Spring is once again around the corner.  As we clean out our closets and pull out our summer gear, what better time than also to dust off the cobwebs of old wage and hour practices.  An FLSA audit is an opportunity to examine an agency’s policies and practices to identify any possible FLSA violations.  Just like clearing out those old items from the closet each spring, an audit allows your agency to clean out old practices that may be creating FLSA liability.  And, an audit can save your agency money.

One important way an FLSA audit can save your agency money is by ensuring that employees are properly classified as exempt or non-exempt from FLSA overtime.  For example, the nationwide home improvement store Lowe’s might have avoided litigation if it had conducted an exemption audit.  Instead, a federal district court recently certified a class of Lowe’s employees who contended they were unlawfully classified as exempt and made to work overtime without compensation.  While the employees all had the job title of “Human Resources Manager,” their actual job duties consisted of operating cash registers, greeting customers and sweeping stores.  The employees claimed that their job duties were mainly clerical and that they did not supervise employees or exercise discretion and judgment.  One plaintiff claims she worked on average 55 hours per week, but was only compensated for 40 hours.  If Lowe’s did in fact misclassify these employees, the employees will be entitled to unpaid overtime for the prior two or three years.  Employers can avoid this type of situation by periodically conducting an FLSA audit and examining whether employees are correctly classified.

Exemption analysis is only one example of how an FLSA audit can save money.  An audit may also assess whether an agency includes all special pays required by the FLSA in determining an employee’s regular rate of pay.  Also, an audit can identify whether an agency’s calculation of hours worked is correct when an employee travels for work or attends a training program.  Audits can also examine when employees work off-the-clock hours and can recommend how to reduce liability for uncompensated time worked.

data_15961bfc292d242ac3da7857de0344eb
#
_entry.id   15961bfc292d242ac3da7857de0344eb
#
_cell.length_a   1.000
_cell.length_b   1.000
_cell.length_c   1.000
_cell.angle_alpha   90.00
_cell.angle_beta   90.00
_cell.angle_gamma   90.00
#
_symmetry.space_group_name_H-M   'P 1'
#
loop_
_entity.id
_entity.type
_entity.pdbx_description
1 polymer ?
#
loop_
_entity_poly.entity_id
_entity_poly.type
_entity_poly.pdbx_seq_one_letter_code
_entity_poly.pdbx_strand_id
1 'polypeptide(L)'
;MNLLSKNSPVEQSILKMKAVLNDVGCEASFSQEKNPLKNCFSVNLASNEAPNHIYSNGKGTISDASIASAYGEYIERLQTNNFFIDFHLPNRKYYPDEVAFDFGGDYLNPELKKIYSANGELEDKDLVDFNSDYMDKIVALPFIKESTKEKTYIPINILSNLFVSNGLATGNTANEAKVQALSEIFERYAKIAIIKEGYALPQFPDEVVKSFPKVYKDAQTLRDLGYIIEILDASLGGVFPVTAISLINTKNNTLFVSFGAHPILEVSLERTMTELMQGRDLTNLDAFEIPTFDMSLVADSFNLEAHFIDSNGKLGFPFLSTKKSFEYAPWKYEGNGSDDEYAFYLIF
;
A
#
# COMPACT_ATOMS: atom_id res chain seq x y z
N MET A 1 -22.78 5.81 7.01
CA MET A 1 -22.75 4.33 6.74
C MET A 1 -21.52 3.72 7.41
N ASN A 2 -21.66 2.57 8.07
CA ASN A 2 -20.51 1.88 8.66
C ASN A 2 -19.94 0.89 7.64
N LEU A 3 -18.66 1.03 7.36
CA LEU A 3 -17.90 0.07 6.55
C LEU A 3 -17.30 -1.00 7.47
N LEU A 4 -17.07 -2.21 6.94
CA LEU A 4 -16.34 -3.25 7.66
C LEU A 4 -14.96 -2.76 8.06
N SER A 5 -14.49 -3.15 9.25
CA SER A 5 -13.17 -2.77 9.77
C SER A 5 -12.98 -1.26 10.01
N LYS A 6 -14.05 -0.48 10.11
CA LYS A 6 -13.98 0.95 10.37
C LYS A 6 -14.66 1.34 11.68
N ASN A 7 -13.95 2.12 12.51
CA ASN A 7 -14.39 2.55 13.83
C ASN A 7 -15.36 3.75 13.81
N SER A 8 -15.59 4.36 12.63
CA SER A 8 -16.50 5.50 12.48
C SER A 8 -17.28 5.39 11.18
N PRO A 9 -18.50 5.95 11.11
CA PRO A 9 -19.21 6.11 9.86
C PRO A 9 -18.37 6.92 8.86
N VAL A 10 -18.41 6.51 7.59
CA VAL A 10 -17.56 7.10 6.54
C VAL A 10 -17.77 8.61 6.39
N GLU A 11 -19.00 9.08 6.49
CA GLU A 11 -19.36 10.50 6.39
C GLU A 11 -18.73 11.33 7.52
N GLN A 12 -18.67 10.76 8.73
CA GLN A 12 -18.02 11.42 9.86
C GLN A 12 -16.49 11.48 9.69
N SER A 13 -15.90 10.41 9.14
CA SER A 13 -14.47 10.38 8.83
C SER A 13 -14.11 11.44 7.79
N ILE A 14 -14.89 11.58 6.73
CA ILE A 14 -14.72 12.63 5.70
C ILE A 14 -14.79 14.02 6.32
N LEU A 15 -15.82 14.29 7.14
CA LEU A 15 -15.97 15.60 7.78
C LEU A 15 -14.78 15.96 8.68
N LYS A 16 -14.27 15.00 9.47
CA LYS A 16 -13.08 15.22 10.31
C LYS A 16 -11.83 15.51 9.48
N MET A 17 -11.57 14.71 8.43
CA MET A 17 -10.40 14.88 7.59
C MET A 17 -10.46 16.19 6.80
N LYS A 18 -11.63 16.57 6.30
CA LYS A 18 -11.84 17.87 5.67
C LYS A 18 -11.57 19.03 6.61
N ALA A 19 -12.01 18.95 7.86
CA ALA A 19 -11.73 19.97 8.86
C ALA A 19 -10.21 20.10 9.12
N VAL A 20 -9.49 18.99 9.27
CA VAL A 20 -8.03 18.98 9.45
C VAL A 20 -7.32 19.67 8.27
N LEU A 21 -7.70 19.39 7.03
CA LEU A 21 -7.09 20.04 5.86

As for limiting future liability, audits may create a defense if litigation arises.  An FLSA provision contains an absolute defense against an FLSA lawsuit if an employer relies in good faith upon any formal interpretative bulletins, rulings, and opinion letters by the Department of Labor (DOL).  This means that if an agency complies with an audit recommendation that is based on the DOL’s interpretation of the FLSA, the agency has a good faith defense, even if the DOL interpretation later turns out to be wrong.

Similarly, another section provides employers a defense to liquidated damages (double damages) if the employer can show that in good faith it tried to follow the FLSA and was reasonable in believing that it was in fact in compliance.  In order to establish this defense, an employer must show that it took affirmative steps to determine it was in compliance with the FLSA.  It cannot claim it simply did not know the law.

FLSA audits may examine every applicable wage and hour issue, or may look at one or two pressing concerns.  Audits typically involve reviewing various documents, such as payroll records, memoranda of understanding, and agency rules, as well as interviewing agency employees who are familiar with certain practices.  Just as cleaning out that closet makes room for spring, so too can bringing your FLSA practices into compliance prepare you for a quiet, carefree summer.